And of course, if you haven’t already noticed, the free advertising ride businesses have been getting from Facebook has just about come to an end. Facebook has made it quite clear in a variety of ways that if you want to acquire leads through its service, then you’re going to have to pay for the privilege.
The organic reach of posts that Facebook can easily detect as such has plummeted to pitiful levels over the last six months, with Facebook’s own press releases of late announcing that this is exactly what was going to happen. Although it’s still possible to get good penetration by placing business advertising type posts into the user groups, I have no doubt the bean counters at Facebook will put the brakes on this as well as too long.
So, if you want to use Facebook to do much else other than tell your disinterested family and friends about what you had for lunch, or to share a quote with them that they already seen a thousand times, then you’re going to have to pay.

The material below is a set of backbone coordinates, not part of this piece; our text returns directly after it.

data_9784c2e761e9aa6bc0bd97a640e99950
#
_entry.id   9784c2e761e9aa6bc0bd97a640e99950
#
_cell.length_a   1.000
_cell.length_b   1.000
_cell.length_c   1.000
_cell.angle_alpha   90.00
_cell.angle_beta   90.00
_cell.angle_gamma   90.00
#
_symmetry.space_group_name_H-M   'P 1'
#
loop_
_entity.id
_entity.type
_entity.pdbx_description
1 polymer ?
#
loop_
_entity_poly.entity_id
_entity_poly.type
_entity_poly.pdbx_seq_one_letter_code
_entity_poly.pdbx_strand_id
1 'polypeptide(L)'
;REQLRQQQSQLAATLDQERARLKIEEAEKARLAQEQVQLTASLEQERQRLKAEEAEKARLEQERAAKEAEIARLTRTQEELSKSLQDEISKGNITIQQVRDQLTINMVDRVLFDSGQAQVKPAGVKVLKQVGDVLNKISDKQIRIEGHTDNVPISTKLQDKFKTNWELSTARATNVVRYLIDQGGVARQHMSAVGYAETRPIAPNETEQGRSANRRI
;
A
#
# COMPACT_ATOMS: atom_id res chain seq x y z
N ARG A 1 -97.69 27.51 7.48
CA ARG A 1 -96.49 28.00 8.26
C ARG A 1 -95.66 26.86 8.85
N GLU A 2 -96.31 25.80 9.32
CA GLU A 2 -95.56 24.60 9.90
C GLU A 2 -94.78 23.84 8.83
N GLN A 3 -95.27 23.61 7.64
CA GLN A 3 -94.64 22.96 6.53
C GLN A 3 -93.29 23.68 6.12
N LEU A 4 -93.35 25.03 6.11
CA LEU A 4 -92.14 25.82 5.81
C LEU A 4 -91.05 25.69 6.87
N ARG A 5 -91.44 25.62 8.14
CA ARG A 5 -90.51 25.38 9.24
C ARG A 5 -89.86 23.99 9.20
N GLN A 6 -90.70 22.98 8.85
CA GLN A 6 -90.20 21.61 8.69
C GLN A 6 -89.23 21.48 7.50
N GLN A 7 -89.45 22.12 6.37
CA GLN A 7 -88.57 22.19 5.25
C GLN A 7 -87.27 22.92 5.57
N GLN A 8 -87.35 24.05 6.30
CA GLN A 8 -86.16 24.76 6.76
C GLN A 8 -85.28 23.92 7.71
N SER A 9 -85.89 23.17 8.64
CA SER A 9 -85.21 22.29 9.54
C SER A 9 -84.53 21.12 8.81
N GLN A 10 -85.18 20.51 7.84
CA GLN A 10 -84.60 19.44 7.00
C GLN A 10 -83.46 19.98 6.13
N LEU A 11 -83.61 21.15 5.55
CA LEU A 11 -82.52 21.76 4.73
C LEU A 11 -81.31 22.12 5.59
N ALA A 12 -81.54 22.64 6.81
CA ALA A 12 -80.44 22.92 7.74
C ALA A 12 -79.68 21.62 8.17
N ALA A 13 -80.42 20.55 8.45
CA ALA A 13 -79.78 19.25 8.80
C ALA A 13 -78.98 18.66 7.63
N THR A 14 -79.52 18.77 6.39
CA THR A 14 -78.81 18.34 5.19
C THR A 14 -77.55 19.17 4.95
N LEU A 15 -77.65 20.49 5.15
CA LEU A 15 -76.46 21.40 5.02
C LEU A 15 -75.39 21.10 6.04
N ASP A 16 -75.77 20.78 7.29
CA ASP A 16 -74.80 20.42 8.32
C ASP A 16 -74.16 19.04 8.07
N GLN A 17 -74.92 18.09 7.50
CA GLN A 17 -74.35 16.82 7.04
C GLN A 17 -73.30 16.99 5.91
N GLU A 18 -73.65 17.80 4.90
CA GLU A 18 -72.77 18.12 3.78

Another recent update is the Helpful Content Update – read more about it here
Small business interest in Google AdWords as an online marketing tool has soared
And it is in this environment of a rapidly disappearing portfolio of free or very inexpensive online marketing opportunities that I’ve noticed that a great many small business owners are taking up Google AdWords, or seriously considering doing so. And this concerns me; seriously, seriously concerns me. But why? Well, it’s simple really. Google AdWords is a great way to blow a serious amount of money with little or no return on investment, with the latter being most often the case.
How does Google AdWords work – a simplified explanation